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Raumfahrt - Startvorbereitung von Chinas Chang’e-7 lunar south pole mission

26.03.2023

China loses UAE as partner for Chang’e-7 lunar south pole mission

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Stitched images from the Yutu-2 rover showing the distant Chang'e-4 lander. Credit: CNSA/CLEP Credit: CNSA/CLEP

HELSINKI — An agreement for a United Arab Emirates’ rover to fly on China’s Chang’e-7 lunar mission has apparently been hit by U.S. export control rules.

China and the UAE signed a memorandum of understanding in September 2022 for the Rashid II rover to fly on lander of the multi-spacecraft Chang’e-7 mission. 

However, that agreement has fallen foul of the U.S. government’s International Traffic in Arms Regulations (ITAR), according to a report from the South China Morning Post, citing anonymous sources. 

ITAR prohibits the sale or export of a list of components, technologies and software classified as defense-related on grounds of national security issues. The rules apply to all US citizens and businesses, as well as foreign companies and individuals that have access to items of U.S.-origin designated under ITAR.

Conversely, the UAE’s Rashid I rover recently entered lunar orbit aboard a Japanese commercial moon lander. The HAKUTO-R Mission 1 launched in December on a SpaceX Falcon 9.

The export control rules aim to restrict access of certain actors including China to sensitive U.S.-made components, impacting China’s role in the international launch market and impacting cooperation.

Components developed to be ITAR-free have allowed entities in China and Europe to collaborate, while China has also looked to deliver turnkey space solutions—providing launch, spacecraft, ground support and so on—to lesser developed nations in order to avoid the barriers of ITAR.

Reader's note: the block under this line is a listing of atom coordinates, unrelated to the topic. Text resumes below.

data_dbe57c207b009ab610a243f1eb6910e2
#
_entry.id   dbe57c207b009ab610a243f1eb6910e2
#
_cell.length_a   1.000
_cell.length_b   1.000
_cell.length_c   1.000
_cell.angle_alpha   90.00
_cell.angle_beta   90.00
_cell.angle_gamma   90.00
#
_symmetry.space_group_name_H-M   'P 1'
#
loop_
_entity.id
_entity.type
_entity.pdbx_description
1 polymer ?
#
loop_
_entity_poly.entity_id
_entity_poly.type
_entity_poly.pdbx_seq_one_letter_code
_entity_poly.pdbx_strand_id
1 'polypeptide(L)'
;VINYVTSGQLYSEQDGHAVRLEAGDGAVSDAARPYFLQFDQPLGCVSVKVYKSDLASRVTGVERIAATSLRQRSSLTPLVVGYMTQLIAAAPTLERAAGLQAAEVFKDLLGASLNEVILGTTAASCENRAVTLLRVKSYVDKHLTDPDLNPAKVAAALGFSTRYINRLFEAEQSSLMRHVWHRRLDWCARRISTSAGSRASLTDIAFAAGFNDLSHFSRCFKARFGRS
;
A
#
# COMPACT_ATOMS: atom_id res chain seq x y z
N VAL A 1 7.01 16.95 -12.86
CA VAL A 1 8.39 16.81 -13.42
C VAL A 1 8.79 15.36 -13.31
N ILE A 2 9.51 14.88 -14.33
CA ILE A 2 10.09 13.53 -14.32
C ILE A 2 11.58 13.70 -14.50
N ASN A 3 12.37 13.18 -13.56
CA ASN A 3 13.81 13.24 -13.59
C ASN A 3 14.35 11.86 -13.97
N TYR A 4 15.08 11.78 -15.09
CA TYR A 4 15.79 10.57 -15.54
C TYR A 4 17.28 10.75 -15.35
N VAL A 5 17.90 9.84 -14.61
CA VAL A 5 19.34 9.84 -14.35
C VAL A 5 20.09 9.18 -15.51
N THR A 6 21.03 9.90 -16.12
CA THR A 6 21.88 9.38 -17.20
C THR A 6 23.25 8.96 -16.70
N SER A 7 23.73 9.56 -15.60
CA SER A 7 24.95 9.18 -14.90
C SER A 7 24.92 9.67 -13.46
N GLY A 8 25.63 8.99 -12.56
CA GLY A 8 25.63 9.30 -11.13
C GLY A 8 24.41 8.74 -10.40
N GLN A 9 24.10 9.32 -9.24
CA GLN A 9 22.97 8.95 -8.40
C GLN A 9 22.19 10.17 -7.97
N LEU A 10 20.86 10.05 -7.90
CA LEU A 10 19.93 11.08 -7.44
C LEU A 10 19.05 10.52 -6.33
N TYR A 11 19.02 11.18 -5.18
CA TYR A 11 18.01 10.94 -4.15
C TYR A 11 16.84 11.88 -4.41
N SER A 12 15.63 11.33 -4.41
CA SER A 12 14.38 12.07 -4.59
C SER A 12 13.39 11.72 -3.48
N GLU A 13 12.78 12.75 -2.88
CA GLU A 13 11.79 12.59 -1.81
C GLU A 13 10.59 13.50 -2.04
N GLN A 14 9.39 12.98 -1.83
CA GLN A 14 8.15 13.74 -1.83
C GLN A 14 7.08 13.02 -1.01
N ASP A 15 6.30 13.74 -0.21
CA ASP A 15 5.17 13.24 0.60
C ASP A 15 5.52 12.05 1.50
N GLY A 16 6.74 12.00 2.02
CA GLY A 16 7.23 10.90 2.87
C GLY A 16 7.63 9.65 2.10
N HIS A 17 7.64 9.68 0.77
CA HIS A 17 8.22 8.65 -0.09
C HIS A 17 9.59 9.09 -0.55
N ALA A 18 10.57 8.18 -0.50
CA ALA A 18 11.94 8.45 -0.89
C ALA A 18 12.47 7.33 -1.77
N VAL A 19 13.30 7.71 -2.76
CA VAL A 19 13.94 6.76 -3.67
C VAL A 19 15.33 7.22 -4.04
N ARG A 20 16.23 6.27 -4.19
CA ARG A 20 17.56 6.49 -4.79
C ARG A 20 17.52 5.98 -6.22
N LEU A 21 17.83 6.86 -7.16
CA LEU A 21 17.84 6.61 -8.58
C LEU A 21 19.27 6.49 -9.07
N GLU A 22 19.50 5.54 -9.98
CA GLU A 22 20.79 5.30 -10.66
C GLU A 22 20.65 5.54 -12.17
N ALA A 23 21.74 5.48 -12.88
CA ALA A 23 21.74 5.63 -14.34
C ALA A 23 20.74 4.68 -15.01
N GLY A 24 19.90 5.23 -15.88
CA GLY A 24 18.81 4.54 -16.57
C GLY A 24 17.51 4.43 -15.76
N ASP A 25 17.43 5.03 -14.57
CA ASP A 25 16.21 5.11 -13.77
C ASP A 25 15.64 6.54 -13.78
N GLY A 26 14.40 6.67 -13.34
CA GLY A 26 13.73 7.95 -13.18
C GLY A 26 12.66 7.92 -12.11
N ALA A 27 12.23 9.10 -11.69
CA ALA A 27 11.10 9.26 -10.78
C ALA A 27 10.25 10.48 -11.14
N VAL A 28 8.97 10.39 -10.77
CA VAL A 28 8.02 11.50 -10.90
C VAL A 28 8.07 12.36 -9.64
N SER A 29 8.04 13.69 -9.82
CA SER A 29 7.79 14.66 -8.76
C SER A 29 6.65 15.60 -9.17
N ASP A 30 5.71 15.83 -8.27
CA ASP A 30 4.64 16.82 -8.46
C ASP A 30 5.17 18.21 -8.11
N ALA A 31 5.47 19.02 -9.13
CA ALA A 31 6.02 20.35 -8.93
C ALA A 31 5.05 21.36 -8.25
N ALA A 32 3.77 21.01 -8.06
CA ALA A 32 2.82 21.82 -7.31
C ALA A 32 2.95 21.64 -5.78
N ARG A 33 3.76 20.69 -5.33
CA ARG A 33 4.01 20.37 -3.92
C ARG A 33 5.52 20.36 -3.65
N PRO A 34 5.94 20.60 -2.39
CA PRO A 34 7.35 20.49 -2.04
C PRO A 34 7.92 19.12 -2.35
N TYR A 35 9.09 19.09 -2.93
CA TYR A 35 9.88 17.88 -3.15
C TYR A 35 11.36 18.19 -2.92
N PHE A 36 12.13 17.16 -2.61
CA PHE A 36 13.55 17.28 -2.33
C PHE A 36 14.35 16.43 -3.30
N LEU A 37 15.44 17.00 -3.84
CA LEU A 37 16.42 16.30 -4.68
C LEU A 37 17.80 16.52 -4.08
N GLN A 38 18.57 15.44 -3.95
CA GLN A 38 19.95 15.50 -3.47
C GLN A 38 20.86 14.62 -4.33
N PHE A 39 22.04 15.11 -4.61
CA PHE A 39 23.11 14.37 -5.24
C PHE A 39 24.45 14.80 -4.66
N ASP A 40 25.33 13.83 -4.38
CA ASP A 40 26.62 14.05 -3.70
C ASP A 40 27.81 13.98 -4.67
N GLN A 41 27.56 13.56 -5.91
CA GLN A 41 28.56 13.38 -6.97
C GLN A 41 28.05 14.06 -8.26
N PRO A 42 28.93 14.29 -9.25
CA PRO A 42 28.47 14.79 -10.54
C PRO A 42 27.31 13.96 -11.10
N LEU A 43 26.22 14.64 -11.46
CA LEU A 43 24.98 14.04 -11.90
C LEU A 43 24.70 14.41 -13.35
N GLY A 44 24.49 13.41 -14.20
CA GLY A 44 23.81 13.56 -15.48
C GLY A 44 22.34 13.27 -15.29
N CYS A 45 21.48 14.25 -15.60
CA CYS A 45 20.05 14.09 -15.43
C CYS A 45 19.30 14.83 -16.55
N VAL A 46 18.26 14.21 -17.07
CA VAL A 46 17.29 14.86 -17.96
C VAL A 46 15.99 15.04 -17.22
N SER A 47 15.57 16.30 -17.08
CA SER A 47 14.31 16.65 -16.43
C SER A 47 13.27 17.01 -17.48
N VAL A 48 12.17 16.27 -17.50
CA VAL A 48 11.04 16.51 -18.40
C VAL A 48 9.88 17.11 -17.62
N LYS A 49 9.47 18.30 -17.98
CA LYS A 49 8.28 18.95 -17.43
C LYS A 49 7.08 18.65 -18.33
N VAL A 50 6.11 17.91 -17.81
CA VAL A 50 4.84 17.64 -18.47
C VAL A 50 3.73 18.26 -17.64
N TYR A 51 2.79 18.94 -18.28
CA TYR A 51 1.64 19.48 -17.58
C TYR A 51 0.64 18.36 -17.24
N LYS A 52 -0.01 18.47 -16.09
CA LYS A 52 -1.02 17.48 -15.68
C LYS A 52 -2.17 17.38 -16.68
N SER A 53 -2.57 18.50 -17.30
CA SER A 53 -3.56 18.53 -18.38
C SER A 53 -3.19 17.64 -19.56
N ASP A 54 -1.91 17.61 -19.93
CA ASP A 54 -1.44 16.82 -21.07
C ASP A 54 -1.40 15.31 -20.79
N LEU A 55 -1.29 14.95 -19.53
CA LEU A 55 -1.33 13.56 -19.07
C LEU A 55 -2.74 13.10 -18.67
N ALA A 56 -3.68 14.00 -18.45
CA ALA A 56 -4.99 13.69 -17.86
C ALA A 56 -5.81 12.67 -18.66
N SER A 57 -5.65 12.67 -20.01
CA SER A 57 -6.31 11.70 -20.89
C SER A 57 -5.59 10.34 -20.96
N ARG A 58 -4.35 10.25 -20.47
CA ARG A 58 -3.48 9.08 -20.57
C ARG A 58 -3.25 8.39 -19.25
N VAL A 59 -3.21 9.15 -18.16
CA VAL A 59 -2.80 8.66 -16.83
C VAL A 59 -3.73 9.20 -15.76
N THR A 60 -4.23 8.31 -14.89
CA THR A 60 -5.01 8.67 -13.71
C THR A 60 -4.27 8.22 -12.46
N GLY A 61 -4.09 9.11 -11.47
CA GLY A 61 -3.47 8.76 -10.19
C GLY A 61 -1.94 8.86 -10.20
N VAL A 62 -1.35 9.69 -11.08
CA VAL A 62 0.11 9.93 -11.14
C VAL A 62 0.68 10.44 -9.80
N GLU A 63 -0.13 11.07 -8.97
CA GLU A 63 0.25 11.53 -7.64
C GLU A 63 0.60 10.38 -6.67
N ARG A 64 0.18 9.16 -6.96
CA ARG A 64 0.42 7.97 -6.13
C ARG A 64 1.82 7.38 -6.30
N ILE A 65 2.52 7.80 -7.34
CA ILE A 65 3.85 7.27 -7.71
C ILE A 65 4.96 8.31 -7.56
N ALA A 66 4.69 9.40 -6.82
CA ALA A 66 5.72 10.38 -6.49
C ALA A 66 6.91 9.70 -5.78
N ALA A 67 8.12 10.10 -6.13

The regulations have also been perceived to hit U.S. companies which have also been cautious of violating sometimes nebulous ITAR controls.

Rumors that the partnership had ended had appeared on Chinese social media in recent weeks. No official comment has been made. 

China recently worked to grow cooperation with emerging space nations including Saudi Arabia and the United Arab Emirates

The development, if confirmed, would be a blow to China’s efforts to attract partners for its lunar exploration plans.

China is working towards constructing an International Lunar Research Station (ILRS) in the 2030s, with the Chang’e-7 and Chang’e-8 missions touted as a basic model for the plan.

Further complicating the issue is Russia’s founding participation in the ILRS project. Chinese officials presented opportunities for international participation on Chang’e-7 and other lunar and deep space missions at the International Astronautical Congress (IAC) in Paris last September. The officials did so however without mentioning Russia as a partner, with the country facing international isolation in the wake of its invasion of Ukraine.

Opportunities to join Chang’e-7 were reiterated at meetings of the Committee on the Peaceful Uses of Outer Space (COPUOS) in February this year, with 10 kilograms of payload available on the Chang’e-7 lander, with a further 15 kg aboard the orbiter. The loss of the Rashid II rover means a further 10 kilograms will be once again available on the lander.

Also at the meetings Chinese officials revealed that it had pre-selected landing areas at Shackleton crater at the lunar south pole and the nearby Shoemaker crater, downselecting from a wider range of earlier potential sites. The specific landing site was still to be determined. 

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A map of the lunar south pole showing potential landing sites for both NASA’s Artemis 3 and China’s Chang’e-7 mission. (Credit: Dan Moriarty)